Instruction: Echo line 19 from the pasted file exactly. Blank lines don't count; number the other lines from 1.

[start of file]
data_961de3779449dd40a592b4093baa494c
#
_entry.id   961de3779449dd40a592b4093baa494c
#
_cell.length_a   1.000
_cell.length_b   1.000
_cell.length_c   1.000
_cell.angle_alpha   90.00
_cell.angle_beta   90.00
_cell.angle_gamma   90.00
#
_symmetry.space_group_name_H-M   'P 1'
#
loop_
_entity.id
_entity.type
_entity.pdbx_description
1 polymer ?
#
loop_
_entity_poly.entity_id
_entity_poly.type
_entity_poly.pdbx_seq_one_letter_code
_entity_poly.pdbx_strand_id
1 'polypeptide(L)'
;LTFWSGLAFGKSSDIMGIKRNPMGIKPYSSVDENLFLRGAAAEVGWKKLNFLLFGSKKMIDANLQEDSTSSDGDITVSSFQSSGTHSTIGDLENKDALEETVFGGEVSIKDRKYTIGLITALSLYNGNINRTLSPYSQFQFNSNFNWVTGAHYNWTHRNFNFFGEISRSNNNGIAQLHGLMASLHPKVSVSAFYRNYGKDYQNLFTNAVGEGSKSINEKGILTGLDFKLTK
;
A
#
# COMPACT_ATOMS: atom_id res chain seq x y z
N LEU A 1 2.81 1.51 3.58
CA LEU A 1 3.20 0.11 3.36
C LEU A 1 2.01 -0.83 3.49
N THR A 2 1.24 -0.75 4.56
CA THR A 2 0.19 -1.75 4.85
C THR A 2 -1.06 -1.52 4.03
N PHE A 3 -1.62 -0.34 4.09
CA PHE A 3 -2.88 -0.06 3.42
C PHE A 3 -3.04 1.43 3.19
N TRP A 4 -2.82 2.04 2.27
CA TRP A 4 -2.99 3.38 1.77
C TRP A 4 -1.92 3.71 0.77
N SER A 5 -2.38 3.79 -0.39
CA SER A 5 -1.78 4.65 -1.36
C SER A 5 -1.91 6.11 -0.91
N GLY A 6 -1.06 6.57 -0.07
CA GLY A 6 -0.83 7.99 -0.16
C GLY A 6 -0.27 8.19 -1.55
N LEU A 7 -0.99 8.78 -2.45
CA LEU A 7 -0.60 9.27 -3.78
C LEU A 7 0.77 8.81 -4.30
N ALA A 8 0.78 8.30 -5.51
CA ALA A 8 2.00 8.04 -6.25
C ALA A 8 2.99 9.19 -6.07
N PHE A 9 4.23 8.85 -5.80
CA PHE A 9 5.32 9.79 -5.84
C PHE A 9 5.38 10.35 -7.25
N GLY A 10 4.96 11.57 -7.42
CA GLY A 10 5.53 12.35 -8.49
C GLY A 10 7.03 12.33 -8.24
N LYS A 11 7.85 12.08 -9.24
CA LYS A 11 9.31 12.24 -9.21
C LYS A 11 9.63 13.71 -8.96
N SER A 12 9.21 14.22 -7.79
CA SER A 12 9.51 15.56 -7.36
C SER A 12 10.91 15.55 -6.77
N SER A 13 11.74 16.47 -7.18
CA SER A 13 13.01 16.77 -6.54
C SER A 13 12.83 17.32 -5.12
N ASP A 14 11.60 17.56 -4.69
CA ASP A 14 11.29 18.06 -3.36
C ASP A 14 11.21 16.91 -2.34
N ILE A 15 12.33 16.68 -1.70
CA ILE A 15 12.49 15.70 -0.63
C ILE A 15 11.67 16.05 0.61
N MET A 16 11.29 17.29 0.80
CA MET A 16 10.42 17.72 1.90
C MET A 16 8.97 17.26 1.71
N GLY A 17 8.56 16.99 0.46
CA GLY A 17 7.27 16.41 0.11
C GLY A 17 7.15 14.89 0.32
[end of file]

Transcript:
#